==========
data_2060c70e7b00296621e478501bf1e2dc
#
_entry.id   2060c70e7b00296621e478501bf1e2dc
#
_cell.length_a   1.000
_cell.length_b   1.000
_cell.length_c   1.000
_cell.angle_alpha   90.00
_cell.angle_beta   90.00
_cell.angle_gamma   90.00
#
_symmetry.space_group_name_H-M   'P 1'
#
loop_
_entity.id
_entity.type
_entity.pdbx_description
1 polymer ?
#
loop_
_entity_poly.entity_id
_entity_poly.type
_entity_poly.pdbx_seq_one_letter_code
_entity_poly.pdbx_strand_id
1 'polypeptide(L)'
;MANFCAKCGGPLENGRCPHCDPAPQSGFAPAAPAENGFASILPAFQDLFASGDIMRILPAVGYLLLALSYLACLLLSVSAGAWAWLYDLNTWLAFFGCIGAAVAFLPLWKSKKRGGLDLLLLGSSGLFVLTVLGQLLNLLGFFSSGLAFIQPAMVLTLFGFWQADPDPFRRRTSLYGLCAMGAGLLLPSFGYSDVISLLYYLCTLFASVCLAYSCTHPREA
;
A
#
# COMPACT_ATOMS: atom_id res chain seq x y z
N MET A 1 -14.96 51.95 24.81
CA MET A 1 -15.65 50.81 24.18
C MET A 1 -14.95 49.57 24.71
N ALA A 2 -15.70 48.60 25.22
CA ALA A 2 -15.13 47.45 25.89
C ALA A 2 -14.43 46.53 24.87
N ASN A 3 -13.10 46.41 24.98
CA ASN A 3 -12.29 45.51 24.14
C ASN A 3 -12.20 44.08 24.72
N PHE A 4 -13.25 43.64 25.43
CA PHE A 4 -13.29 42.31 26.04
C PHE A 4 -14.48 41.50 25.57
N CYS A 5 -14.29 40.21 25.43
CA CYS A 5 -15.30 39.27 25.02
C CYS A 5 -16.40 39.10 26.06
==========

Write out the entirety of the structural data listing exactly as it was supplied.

data_2060c70e7b00296621e478501bf1e2dc
#
_entry.id   2060c70e7b00296621e478501bf1e2dc
#
_cell.length_a   1.000
_cell.length_b   1.000
_cell.length_c   1.000
_cell.angle_alpha   90.00
_cell.angle_beta   90.00
_cell.angle_gamma   90.00
#
_symmetry.space_group_name_H-M   'P 1'
#
loop_
_entity.id
_entity.type
_entity.pdbx_description
1 polymer ?
#
loop_
_entity_poly.entity_id
_entity_poly.type
_entity_poly.pdbx_seq_one_letter_code
_entity_poly.pdbx_strand_id
1 'polypeptide(L)'
;MANFCAKCGGPLENGRCPHCDPAPQSGFAPAAPAENGFASILPAFQDLFASGDIMRILPAVGYLLLALSYLACLLLSVSAGAWAWLYDLNTWLAFFGCIGAAVAFLPLWKSKKRGGLDLLLLGSSGLFVLTVLGQLLNLLGFFSSGLAFIQPAMVLTLFGFWQADPDPFRRRTSLYGLCAMGAGLLLPSFGYSDVISLLYYLCTLFASVCLAYSCTHPREA
;
A
#
# COMPACT_ATOMS: atom_id res chain seq x y z
N MET A 1 -14.96 51.95 24.81
CA MET A 1 -15.65 50.81 24.18
C MET A 1 -14.95 49.57 24.71
N ALA A 2 -15.70 48.60 25.22
CA ALA A 2 -15.13 47.45 25.89
C ALA A 2 -14.43 46.53 24.87
N ASN A 3 -13.10 46.41 24.98
CA ASN A 3 -12.29 45.51 24.14
C ASN A 3 -12.20 44.08 24.72
N PHE A 4 -13.25 43.64 25.43
CA PHE A 4 -13.29 42.31 26.04
C PHE A 4 -14.48 41.50 25.57
N CYS A 5 -14.29 40.21 25.43
CA CYS A 5 -15.30 39.27 25.02
C CYS A 5 -16.40 39.10 26.06